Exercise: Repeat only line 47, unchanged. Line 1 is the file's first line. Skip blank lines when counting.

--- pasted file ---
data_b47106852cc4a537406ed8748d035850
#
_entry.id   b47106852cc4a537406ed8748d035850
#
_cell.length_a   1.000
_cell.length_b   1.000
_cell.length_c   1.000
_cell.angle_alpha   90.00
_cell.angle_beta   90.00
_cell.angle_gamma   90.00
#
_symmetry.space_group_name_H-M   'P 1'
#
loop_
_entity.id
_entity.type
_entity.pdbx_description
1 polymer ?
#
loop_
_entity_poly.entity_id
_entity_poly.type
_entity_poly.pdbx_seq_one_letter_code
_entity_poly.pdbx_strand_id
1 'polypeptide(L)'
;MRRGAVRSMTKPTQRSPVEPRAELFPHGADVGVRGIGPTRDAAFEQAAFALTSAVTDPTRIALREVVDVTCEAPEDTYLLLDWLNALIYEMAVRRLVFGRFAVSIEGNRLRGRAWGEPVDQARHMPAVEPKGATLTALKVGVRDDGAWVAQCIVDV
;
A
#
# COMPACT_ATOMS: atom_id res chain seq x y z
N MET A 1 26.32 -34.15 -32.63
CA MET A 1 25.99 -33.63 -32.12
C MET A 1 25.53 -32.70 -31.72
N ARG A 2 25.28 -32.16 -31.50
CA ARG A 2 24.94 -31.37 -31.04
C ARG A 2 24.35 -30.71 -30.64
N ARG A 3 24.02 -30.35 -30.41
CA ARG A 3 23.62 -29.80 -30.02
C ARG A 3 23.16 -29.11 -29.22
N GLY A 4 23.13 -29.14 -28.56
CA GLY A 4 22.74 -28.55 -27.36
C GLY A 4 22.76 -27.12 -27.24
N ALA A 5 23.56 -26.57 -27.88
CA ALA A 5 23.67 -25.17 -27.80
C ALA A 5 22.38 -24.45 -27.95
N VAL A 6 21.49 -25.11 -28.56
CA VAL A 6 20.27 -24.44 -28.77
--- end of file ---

CA VAL A 6 20.27 -24.44 -28.77